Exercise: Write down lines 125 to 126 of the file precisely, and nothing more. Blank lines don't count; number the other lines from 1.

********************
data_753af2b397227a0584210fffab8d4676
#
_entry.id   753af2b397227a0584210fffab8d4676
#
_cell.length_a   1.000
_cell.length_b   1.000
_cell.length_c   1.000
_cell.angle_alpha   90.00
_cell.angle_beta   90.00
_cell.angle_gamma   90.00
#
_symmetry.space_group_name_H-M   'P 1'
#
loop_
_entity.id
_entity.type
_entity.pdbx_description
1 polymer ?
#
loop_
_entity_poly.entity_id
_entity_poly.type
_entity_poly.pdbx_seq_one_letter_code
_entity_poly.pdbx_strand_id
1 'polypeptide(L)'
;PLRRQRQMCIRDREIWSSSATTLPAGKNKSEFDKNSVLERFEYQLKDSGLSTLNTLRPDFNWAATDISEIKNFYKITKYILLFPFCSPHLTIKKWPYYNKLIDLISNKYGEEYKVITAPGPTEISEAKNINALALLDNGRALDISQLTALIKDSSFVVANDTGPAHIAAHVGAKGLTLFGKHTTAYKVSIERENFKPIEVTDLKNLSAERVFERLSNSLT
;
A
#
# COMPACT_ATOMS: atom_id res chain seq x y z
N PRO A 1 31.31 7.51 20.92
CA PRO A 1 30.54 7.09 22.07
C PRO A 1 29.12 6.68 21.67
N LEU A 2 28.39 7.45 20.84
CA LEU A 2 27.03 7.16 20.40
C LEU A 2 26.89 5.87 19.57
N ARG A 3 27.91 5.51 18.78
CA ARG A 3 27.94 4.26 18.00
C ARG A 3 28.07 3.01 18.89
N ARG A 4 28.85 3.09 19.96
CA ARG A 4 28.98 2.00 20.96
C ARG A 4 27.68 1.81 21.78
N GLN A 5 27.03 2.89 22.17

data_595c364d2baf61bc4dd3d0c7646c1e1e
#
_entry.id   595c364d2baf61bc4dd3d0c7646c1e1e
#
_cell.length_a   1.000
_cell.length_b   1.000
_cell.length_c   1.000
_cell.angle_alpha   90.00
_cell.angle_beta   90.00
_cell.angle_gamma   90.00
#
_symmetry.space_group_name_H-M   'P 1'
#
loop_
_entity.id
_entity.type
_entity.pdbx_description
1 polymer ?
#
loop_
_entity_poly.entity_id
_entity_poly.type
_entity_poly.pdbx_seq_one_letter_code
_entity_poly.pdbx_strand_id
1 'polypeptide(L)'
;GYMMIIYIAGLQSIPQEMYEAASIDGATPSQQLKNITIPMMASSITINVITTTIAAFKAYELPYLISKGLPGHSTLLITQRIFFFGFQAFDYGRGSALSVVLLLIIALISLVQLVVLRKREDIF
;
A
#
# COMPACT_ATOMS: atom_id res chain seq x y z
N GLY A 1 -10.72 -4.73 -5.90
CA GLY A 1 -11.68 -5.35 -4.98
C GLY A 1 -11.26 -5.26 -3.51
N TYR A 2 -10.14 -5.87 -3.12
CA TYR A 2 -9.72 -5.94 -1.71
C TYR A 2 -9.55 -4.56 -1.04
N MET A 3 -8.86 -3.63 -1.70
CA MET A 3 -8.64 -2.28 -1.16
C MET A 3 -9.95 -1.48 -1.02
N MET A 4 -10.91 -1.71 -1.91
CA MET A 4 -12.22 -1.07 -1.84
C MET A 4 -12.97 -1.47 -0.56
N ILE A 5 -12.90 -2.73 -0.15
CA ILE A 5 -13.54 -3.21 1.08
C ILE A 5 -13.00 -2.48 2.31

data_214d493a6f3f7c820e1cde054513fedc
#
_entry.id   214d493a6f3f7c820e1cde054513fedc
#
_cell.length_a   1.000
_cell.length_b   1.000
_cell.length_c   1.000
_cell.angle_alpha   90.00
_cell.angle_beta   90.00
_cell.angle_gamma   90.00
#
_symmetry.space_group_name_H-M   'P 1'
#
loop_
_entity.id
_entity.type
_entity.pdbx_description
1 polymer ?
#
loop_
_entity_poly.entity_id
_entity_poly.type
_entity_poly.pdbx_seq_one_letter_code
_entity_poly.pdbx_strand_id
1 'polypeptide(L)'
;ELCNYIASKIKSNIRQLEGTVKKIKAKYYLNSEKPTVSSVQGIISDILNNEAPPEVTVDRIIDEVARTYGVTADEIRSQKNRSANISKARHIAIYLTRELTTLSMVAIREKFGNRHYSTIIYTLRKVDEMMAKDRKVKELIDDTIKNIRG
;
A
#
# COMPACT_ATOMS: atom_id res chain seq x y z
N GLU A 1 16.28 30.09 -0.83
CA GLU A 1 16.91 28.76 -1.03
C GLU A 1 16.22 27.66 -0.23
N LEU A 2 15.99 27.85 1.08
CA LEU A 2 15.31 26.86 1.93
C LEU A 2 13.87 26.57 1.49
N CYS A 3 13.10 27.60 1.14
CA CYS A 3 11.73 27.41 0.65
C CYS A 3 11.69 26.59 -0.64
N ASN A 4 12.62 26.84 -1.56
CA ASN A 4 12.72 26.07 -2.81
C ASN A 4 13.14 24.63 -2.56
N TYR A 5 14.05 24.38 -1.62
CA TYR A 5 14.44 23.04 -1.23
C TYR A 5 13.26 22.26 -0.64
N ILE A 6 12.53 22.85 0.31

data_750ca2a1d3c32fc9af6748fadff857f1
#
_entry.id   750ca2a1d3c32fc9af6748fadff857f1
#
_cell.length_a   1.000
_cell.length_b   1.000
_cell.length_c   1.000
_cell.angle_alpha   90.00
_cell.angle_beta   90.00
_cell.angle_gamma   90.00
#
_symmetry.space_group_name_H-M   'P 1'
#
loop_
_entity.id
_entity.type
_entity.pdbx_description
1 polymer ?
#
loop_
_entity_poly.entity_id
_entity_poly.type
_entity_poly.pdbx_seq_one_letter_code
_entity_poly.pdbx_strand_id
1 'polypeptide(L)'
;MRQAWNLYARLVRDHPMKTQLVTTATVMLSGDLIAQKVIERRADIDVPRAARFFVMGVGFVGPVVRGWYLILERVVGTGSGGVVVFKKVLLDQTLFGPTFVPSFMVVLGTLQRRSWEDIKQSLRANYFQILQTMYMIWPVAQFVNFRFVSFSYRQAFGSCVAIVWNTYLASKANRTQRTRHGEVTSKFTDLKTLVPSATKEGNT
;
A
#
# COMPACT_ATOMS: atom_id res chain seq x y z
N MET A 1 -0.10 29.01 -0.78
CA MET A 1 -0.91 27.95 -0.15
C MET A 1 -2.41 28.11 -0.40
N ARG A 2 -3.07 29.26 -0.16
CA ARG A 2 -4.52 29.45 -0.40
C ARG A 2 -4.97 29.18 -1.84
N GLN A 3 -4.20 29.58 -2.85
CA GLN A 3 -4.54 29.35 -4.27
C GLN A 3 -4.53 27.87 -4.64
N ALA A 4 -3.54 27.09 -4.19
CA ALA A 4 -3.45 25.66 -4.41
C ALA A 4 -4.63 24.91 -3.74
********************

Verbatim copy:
N CYS A 3 13.10 27.60 1.14
CA CYS A 3 11.73 27.41 0.65